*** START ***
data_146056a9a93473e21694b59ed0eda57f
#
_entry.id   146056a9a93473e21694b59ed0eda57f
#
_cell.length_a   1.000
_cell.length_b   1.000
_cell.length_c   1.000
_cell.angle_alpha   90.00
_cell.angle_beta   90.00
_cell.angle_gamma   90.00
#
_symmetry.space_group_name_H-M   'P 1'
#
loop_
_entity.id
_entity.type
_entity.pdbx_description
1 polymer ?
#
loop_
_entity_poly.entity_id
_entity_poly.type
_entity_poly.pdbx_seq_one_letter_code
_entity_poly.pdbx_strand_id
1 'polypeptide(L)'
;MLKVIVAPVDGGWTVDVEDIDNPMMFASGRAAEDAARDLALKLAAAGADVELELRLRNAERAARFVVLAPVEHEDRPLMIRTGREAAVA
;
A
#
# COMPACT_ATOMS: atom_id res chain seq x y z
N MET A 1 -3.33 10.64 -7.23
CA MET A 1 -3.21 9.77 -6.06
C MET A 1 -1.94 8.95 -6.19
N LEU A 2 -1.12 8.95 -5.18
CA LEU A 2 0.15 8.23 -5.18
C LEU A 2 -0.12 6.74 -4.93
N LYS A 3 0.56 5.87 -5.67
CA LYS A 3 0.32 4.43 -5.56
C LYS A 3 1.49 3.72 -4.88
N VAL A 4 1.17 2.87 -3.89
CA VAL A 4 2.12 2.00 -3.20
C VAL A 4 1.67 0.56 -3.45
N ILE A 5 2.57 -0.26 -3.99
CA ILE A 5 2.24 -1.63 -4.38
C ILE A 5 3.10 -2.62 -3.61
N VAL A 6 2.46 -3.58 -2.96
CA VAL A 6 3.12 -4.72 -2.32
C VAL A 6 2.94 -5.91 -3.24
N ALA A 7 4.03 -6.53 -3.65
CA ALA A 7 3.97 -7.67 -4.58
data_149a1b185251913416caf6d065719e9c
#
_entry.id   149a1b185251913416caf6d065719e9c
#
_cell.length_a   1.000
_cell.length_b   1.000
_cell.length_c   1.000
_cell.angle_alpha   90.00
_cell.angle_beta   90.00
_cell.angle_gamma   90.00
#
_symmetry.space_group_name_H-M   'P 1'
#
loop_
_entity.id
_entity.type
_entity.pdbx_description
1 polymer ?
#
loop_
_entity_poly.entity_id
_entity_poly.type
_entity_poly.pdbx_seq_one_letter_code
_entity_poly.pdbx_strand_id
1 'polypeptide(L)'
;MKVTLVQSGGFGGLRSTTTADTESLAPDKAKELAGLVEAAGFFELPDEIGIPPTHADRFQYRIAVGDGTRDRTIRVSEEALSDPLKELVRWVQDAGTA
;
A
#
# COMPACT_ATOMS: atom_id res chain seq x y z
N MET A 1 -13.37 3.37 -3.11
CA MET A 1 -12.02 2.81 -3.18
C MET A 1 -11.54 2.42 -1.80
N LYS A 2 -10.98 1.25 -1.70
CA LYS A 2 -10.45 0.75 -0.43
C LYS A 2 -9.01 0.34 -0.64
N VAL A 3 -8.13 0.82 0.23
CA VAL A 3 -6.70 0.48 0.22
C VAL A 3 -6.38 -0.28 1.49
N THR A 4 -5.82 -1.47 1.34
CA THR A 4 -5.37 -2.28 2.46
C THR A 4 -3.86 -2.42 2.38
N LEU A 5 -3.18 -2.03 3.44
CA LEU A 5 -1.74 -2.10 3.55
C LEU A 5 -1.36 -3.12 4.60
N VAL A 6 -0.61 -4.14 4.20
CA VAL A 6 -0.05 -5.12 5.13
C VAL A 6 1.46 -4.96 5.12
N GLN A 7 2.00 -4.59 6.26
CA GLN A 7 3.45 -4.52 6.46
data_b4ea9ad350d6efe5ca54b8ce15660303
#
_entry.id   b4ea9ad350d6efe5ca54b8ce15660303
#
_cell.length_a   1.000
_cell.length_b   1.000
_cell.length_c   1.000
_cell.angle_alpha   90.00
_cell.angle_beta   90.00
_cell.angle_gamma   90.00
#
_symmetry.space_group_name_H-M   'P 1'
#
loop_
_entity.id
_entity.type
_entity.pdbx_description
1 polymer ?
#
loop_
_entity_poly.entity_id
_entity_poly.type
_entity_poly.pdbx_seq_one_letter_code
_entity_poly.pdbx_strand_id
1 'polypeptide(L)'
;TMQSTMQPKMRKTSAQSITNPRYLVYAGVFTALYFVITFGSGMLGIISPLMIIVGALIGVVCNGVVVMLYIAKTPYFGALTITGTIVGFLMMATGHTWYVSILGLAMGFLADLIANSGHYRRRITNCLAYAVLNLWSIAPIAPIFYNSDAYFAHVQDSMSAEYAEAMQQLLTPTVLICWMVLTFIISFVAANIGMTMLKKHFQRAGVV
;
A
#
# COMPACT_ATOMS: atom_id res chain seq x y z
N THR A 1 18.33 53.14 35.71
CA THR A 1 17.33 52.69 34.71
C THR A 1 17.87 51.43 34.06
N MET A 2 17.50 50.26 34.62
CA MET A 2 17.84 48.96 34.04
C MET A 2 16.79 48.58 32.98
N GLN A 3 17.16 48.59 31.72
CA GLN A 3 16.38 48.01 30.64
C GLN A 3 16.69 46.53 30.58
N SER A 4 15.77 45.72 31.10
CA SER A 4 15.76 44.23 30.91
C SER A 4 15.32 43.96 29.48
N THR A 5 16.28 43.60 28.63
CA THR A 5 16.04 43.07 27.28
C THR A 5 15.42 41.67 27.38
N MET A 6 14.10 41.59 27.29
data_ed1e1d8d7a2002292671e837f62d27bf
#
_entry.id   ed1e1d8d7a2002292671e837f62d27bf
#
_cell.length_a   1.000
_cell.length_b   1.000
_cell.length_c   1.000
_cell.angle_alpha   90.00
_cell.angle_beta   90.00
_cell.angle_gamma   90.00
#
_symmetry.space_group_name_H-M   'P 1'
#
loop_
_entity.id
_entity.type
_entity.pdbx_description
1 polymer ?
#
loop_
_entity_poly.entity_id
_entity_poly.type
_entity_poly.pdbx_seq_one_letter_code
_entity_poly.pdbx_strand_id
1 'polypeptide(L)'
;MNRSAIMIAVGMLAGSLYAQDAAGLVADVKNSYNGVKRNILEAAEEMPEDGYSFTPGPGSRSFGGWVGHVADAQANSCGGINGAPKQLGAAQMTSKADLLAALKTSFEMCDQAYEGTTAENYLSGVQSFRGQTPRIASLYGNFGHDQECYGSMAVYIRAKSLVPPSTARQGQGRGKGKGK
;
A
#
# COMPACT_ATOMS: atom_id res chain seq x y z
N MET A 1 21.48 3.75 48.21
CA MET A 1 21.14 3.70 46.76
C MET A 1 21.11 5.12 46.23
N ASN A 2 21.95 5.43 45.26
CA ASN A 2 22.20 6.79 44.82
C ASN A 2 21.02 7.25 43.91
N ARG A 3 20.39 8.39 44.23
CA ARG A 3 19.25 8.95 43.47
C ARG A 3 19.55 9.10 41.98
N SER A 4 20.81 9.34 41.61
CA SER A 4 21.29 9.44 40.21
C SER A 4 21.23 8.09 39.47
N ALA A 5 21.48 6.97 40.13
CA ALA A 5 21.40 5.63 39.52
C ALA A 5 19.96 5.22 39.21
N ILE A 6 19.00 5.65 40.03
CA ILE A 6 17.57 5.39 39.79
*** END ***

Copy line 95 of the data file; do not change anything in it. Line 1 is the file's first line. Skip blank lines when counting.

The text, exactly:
C LEU A 5 -1.36 -3.12 4.60